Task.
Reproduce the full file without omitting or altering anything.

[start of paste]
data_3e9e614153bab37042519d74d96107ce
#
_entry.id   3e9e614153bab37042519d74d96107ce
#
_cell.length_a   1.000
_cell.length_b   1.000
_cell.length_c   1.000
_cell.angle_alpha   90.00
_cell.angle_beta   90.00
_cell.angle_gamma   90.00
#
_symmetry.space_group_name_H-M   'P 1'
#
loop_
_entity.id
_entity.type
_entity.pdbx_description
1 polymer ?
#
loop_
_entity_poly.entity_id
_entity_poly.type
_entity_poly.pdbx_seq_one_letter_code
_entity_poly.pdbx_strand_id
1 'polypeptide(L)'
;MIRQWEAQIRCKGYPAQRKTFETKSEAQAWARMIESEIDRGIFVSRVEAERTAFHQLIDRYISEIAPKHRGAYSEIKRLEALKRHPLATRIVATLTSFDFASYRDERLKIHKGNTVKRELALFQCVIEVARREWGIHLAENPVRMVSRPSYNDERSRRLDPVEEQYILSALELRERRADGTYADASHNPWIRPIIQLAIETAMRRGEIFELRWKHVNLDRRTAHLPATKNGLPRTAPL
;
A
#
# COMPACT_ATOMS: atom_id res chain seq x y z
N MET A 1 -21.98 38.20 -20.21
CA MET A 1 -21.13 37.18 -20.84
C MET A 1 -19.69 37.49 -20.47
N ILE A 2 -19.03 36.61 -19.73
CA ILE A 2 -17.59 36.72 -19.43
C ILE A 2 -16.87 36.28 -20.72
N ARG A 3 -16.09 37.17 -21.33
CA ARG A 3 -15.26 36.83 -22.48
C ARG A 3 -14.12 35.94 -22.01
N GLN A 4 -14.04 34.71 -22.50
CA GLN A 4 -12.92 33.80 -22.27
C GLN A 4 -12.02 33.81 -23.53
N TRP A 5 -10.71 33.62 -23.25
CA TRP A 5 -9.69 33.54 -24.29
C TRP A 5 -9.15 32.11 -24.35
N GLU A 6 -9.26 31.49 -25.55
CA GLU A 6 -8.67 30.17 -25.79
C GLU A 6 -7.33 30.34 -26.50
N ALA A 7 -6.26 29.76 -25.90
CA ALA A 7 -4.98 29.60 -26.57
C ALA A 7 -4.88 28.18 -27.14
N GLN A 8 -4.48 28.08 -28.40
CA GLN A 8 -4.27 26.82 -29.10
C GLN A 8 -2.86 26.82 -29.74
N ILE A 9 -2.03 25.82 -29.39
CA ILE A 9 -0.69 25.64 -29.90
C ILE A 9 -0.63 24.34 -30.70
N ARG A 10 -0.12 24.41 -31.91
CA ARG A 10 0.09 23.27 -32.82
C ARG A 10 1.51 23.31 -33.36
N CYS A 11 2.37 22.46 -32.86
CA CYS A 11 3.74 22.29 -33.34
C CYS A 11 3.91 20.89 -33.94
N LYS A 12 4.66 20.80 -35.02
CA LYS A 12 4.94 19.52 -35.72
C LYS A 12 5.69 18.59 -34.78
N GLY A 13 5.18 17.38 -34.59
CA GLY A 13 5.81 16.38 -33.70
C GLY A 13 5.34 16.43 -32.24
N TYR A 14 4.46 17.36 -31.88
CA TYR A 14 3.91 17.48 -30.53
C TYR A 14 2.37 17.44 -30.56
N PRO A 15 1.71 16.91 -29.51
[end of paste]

data_3e9e614153bab37042519d74d96107ce
#
_entry.id   3e9e614153bab37042519d74d96107ce
#
_cell.length_a   1.000
_cell.length_b   1.000
_cell.length_c   1.000
_cell.angle_alpha   90.00
_cell.angle_beta   90.00
_cell.angle_gamma   90.00
#
_symmetry.space_group_name_H-M   'P 1'
#
loop_
_entity.id
_entity.type
_entity.pdbx_description
1 polymer ?
#
loop_
_entity_poly.entity_id
_entity_poly.type
_entity_poly.pdbx_seq_one_letter_code
_entity_poly.pdbx_strand_id
1 'polypeptide(L)'
;MIRQWEAQIRCKGYPAQRKTFETKSEAQAWARMIESEIDRGIFVSRVEAERTAFHQLIDRYISEIAPKHRGAYSEIKRLEALKRHPLATRIVATLTSFDFASYRDERLKIHKGNTVKRELALFQCVIEVARREWGIHLAENPVRMVSRPSYNDERSRRLDPVEEQYILSALELRERRADGTYADASHNPWIRPIIQLAIETAMRRGEIFELRWKHVNLDRRTAHLPATKNGLPRTAPL
;
A
#
# COMPACT_ATOMS: atom_id res chain seq x y z
N MET A 1 -21.98 38.20 -20.21
CA MET A 1 -21.13 37.18 -20.84
C MET A 1 -19.69 37.49 -20.47
N ILE A 2 -19.03 36.61 -19.73
CA ILE A 2 -17.59 36.72 -19.43
C ILE A 2 -16.87 36.28 -20.72
N ARG A 3 -16.09 37.17 -21.33
CA ARG A 3 -15.26 36.83 -22.48
C ARG A 3 -14.12 35.94 -22.01
N GLN A 4 -14.04 34.71 -22.50
CA GLN A 4 -12.92 33.80 -22.27
C GLN A 4 -12.02 33.81 -23.53
N TRP A 5 -10.71 33.62 -23.25
CA TRP A 5 -9.69 33.54 -24.29
C TRP A 5 -9.15 32.11 -24.35
N GLU A 6 -9.26 31.49 -25.55
CA GLU A 6 -8.67 30.17 -25.79
C GLU A 6 -7.33 30.34 -26.50
N ALA A 7 -6.26 29.76 -25.90
CA ALA A 7 -4.98 29.60 -26.57
C ALA A 7 -4.88 28.18 -27.14
N GLN A 8 -4.48 28.08 -28.40
CA GLN A 8 -4.27 26.82 -29.10
C GLN A 8 -2.86 26.82 -29.74
N ILE A 9 -2.03 25.82 -29.39
CA ILE A 9 -0.69 25.64 -29.90
C ILE A 9 -0.63 24.34 -30.70
N ARG A 10 -0.12 24.41 -31.91
CA ARG A 10 0.09 23.27 -32.82
C ARG A 10 1.51 23.31 -33.36
N CYS A 11 2.37 22.46 -32.86
CA CYS A 11 3.74 22.29 -33.34
C CYS A 11 3.91 20.89 -33.94
N LYS A 12 4.66 20.80 -35.02
CA LYS A 12 4.94 19.52 -35.72
C LYS A 12 5.69 18.59 -34.78
N GLY A 13 5.18 17.38 -34.59
CA GLY A 13 5.81 16.38 -33.70
C GLY A 13 5.34 16.43 -32.24
N TYR A 14 4.46 17.36 -31.88
CA TYR A 14 3.91 17.48 -30.53
C TYR A 14 2.37 17.44 -30.56
N PRO A 15 1.71 16.91 -29.51